Contributed by Ginny Oakes

On March 28, 2017

Mega March Meeting

Our March meeting was MEGA! We asked you to come and join us to celebrate the spring. And come you did, and celebrate we did! There were plants everywhere – plants to buy, plants in the display, plants in photographs, plants in paintings and a talk about, you guessed it, plants! Even the drive to the meeting was full of plants with the trees and hedgerows beginning to green up and bloom, and daffodils planted in many places along the way – not quite Wordsworth’s ‘host of golden daffodils’ but lovely, nonetheless.   The nurseries stalls were laden with all sorts of spring goodies and some plants for later in the year. They were all doing a brisk trade and, hopefully, everybody went home with a treasure or two.
One of the plant stalls
Preparing the plant display
Lots of plants to look at and discuss
The display was amazing. Thank you to everyone who contributed. See more information below. Similarly, the photographic competition was well supported with members exhibiting some beautiful images. There will be a post devoted to the winning entries. We had a surprise addition to our programme – a display of stunning botanical paintings. Inspired by a photograph of seed heads of Pelargonium quinquelobatum in our competition a few years ago, Helen Ayers, a botanical artist from Canterbury, researched plants in the Geraniaceae and then painted various members of that family, Erodium, Geranium and Pelargonium. She entered them in an RHS competition and was awarded a Silver Medal. It was these beautiful watercolours that she brought to show us and our visitors. Thank you very much, Helen, we really enjoyed seeing them.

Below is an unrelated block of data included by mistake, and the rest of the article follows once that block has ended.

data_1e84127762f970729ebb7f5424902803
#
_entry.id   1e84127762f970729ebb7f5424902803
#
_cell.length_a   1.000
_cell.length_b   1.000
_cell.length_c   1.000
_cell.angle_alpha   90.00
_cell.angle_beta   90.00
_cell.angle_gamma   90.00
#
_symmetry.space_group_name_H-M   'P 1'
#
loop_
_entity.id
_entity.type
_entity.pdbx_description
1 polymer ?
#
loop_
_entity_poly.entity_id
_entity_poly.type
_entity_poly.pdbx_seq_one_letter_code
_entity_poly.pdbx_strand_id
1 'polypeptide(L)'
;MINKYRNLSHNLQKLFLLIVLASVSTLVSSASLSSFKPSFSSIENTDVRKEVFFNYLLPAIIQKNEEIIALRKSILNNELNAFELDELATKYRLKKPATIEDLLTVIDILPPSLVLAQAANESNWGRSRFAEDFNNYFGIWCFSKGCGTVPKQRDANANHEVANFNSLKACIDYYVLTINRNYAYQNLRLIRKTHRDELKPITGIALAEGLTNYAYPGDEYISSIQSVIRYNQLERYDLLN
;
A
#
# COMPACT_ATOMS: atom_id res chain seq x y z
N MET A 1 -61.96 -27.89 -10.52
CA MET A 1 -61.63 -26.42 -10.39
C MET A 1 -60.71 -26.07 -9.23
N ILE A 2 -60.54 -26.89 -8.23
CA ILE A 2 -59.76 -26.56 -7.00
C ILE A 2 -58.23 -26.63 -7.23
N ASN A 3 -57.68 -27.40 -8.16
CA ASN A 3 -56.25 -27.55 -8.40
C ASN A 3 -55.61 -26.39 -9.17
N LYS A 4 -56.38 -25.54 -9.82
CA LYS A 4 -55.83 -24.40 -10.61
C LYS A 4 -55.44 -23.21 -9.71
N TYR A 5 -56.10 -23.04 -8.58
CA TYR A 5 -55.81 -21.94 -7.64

A hall packed with expectant members and visitors
Fergus Garrett chatting with our chairman, Malliet Patrick
After a delicious lunch we were ready for the long-anticipated talk by Fergus Garrett from Great Dixter. We had been looking forward to listening to Fergus again and we weren’t disappointed. He told us about the original ideas and decisions that were taken to convert the Rose Garden, designed by Lutyens, into the Exotic Garden, and its development over the ensuing years into the fabulous garden we see today. We were enthralled by his knowledge and expertise and by the amazing presentation. Thank you very much, Fergus.
Arundo donax
Canna, banana, Cyperus papyrus and grasses
Throughout the day members and visitors were able to enjoy the display of beautiful plants from members’ gardens.
The genus Narcissus was, of course, well represented. One member brought some pots of miniatures, N. bulbocodium nivalis, N. ‘Oxford Gold’ (a bulbocodium selection), N. jonquilla and N. cordubensis, all of which she said need a good baking in the summer, and N. triandrus triandrus, which needs to be kept barely damp in the summer. It is obviously a difficult task to keep them happy and flowering but what lovely flowers they produce if you are successful. Another member brought several stems of each of six varieties and I’ve picked out this one because of its perfection and absolute symmetry – quite a stunner. A few stems of N. ‘February Gold’ managed to hang on into March and we also had a vase of the white-flowered N. ‘Jenny’.
Narcissus ‘Oxford Gold’
Narcissus triandrus triandrus
Narcissus eystettensis